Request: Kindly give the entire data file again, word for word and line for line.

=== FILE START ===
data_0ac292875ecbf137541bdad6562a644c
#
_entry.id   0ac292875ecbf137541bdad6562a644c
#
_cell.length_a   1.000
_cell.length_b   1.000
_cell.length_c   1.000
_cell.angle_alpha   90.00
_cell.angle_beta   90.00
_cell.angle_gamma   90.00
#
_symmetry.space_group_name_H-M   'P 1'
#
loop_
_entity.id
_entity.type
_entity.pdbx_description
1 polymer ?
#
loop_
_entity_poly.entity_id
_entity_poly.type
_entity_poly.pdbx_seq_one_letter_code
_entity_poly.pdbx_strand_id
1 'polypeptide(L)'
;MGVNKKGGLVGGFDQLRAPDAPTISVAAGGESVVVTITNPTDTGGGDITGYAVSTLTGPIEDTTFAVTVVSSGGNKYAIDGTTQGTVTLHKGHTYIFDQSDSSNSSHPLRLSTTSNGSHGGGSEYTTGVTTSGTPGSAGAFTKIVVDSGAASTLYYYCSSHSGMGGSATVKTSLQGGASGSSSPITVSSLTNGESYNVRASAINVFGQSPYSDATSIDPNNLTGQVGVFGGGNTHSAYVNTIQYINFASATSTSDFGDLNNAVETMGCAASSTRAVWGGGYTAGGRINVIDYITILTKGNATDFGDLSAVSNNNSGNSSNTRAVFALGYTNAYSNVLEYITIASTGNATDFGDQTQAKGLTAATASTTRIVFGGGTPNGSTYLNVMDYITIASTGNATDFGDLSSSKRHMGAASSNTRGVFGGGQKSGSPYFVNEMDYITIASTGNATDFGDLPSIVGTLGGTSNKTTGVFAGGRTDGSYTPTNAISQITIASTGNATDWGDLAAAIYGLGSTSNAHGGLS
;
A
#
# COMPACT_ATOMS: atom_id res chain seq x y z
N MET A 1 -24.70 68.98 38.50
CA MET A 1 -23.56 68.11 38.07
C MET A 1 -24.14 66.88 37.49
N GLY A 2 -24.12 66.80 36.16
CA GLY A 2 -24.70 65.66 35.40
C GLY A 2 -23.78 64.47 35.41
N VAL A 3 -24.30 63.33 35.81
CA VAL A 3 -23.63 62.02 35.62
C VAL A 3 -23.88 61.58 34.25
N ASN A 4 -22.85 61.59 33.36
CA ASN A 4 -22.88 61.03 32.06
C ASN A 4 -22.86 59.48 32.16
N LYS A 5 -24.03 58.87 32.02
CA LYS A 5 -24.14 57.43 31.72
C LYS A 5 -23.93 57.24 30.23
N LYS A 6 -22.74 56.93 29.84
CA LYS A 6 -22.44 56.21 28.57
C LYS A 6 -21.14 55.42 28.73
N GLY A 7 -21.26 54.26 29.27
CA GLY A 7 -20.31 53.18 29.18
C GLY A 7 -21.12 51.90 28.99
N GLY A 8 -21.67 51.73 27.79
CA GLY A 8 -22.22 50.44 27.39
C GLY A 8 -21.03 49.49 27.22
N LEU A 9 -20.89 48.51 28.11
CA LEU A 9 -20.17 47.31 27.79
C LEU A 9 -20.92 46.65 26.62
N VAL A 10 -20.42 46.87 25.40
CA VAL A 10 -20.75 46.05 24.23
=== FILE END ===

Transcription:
data_0ac292875ecbf137541bdad6562a644c
#
_entry.id   0ac292875ecbf137541bdad6562a644c
#
_cell.length_a   1.000
_cell.length_b   1.000
_cell.length_c   1.000
_cell.angle_alpha   90.00
_cell.angle_beta   90.00
_cell.angle_gamma   90.00
#
_symmetry.space_group_name_H-M   'P 1'
#
loop_
_entity.id
_entity.type
_entity.pdbx_description
1 polymer ?
#
loop_
_entity_poly.entity_id
_entity_poly.type
_entity_poly.pdbx_seq_one_letter_code
_entity_poly.pdbx_strand_id
1 'polypeptide(L)'
;MGVNKKGGLVGGFDQLRAPDAPTISVAAGGESVVVTITNPTDTGGGDITGYAVSTLTGPIEDTTFAVTVVSSGGNKYAIDGTTQGTVTLHKGHTYIFDQSDSSNSSHPLRLSTTSNGSHGGGSEYTTGVTTSGTPGSAGAFTKIVVDSGAASTLYYYCSSHSGMGGSATVKTSLQGGASGSSSPITVSSLTNGESYNVRASAINVFGQSPYSDATSIDPNNLTGQVGVFGGGNTHSAYVNTIQYINFASATSTSDFGDLNNAVETMGCAASSTRAVWGGGYTAGGRINVIDYITILTKGNATDFGDLSAVSNNNSGNSSNTRAVFALGYTNAYSNVLEYITIASTGNATDFGDQTQAKGLTAATASTTRIVFGGGTPNGSTYLNVMDYITIASTGNATDFGDLSSSKRHMGAASSNTRGVFGGGQKSGSPYFVNEMDYITIASTGNATDFGDLPSIVGTLGGTSNKTTGVFAGGRTDGSYTPTNAISQITIASTGNATDWGDLAAAIYGLGSTSNAHGGLS
;
A
#
# COMPACT_ATOMS: atom_id res chain seq x y z
N MET A 1 -24.70 68.98 38.50
CA MET A 1 -23.56 68.11 38.07
C MET A 1 -24.14 66.88 37.49
N GLY A 2 -24.12 66.80 36.16
CA GLY A 2 -24.70 65.66 35.40
C GLY A 2 -23.78 64.47 35.41
N VAL A 3 -24.30 63.33 35.81
CA VAL A 3 -23.63 62.02 35.62
C VAL A 3 -23.88 61.58 34.25
N ASN A 4 -22.85 61.59 33.36
CA ASN A 4 -22.88 61.03 32.06
C ASN A 4 -22.86 59.48 32.16
N LYS A 5 -24.03 58.87 32.02
CA LYS A 5 -24.14 57.43 31.72
C LYS A 5 -23.93 57.24 30.23
N LYS A 6 -22.74 56.93 29.84
CA LYS A 6 -22.44 56.21 28.57
C LYS A 6 -21.14 55.42 28.73
N GLY A 7 -21.26 54.26 29.27
CA GLY A 7 -20.31 53.18 29.18
C GLY A 7 -21.12 51.90 28.99
N GLY A 8 -21.67 51.73 27.79
CA GLY A 8 -22.22 50.44 27.39
C GLY A 8 -21.03 49.49 27.22
N LEU A 9 -20.89 48.51 28.11
CA LEU A 9 -20.17 47.31 27.79
C LEU A 9 -20.92 46.65 26.62
N VAL A 10 -20.42 46.87 25.40
CA VAL A 10 -20.75 46.05 24.23